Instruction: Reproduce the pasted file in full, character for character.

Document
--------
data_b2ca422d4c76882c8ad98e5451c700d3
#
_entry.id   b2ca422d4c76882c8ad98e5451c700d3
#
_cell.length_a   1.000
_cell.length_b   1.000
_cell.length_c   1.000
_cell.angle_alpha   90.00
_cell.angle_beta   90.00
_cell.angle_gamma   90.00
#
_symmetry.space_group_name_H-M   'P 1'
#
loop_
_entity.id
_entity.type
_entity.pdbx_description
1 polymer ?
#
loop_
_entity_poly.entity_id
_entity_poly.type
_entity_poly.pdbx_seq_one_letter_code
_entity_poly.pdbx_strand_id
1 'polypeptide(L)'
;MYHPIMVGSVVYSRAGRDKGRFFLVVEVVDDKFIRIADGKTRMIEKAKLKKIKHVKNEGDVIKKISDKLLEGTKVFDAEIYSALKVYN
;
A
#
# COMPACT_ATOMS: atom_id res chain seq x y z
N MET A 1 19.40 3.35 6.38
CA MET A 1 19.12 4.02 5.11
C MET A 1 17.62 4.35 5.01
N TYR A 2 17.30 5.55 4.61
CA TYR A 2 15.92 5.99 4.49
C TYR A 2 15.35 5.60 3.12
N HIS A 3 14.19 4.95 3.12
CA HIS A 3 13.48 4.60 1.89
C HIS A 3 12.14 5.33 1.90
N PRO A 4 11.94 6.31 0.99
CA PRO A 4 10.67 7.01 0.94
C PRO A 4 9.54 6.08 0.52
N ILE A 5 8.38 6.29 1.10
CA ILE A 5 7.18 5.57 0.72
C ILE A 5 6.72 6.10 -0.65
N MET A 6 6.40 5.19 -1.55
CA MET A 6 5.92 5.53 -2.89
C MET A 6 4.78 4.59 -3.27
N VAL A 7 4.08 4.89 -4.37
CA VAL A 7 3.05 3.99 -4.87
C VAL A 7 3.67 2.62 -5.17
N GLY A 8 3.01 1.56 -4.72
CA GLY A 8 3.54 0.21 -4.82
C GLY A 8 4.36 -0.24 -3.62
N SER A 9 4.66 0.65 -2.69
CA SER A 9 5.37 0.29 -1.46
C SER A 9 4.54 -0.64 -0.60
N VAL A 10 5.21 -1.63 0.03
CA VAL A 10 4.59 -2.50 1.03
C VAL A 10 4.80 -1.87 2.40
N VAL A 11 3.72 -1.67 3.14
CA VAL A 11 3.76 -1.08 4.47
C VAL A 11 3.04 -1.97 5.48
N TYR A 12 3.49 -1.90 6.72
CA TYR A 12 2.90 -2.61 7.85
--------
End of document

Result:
data_b2ca422d4c76882c8ad98e5451c700d3
#
_entry.id   b2ca422d4c76882c8ad98e5451c700d3
#
_cell.length_a   1.000
_cell.length_b   1.000
_cell.length_c   1.000
_cell.angle_alpha   90.00
_cell.angle_beta   90.00
_cell.angle_gamma   90.00
#
_symmetry.space_group_name_H-M   'P 1'
#
loop_
_entity.id
_entity.type
_entity.pdbx_description
1 polymer ?
#
loop_
_entity_poly.entity_id
_entity_poly.type
_entity_poly.pdbx_seq_one_letter_code
_entity_poly.pdbx_strand_id
1 'polypeptide(L)'
;MYHPIMVGSVVYSRAGRDKGRFFLVVEVVDDKFIRIADGKTRMIEKAKLKKIKHVKNEGDVIKKISDKLLEGTKVFDAEIYSALKVYN
;
A
#
# COMPACT_ATOMS: atom_id res chain seq x y z
N MET A 1 19.40 3.35 6.38
CA MET A 1 19.12 4.02 5.11
C MET A 1 17.62 4.35 5.01
N TYR A 2 17.30 5.55 4.61
CA TYR A 2 15.92 5.99 4.49
C TYR A 2 15.35 5.60 3.12
N HIS A 3 14.19 4.95 3.12
CA HIS A 3 13.48 4.60 1.89
C HIS A 3 12.14 5.33 1.90
N PRO A 4 11.94 6.31 0.99
CA PRO A 4 10.67 7.01 0.94
C PRO A 4 9.54 6.08 0.52
N ILE A 5 8.38 6.29 1.10
CA ILE A 5 7.18 5.57 0.72
C ILE A 5 6.72 6.10 -0.65
N MET A 6 6.40 5.19 -1.55
CA MET A 6 5.92 5.53 -2.89
C MET A 6 4.78 4.59 -3.27
N VAL A 7 4.08 4.89 -4.37
CA VAL A 7 3.05 3.99 -4.87
C VAL A 7 3.67 2.62 -5.17
N GLY A 8 3.01 1.56 -4.72
CA GLY A 8 3.54 0.21 -4.82
C GLY A 8 4.36 -0.24 -3.62
N SER A 9 4.66 0.65 -2.69
CA SER A 9 5.37 0.29 -1.46
C SER A 9 4.54 -0.64 -0.60
N VAL A 10 5.21 -1.63 0.03
CA VAL A 10 4.59 -2.50 1.03
C VAL A 10 4.80 -1.87 2.40
N VAL A 11 3.72 -1.67 3.14
CA VAL A 11 3.76 -1.08 4.47
C VAL A 11 3.04 -1.97 5.48
N TYR A 12 3.49 -1.90 6.72
CA TYR A 12 2.90 -2.61 7.85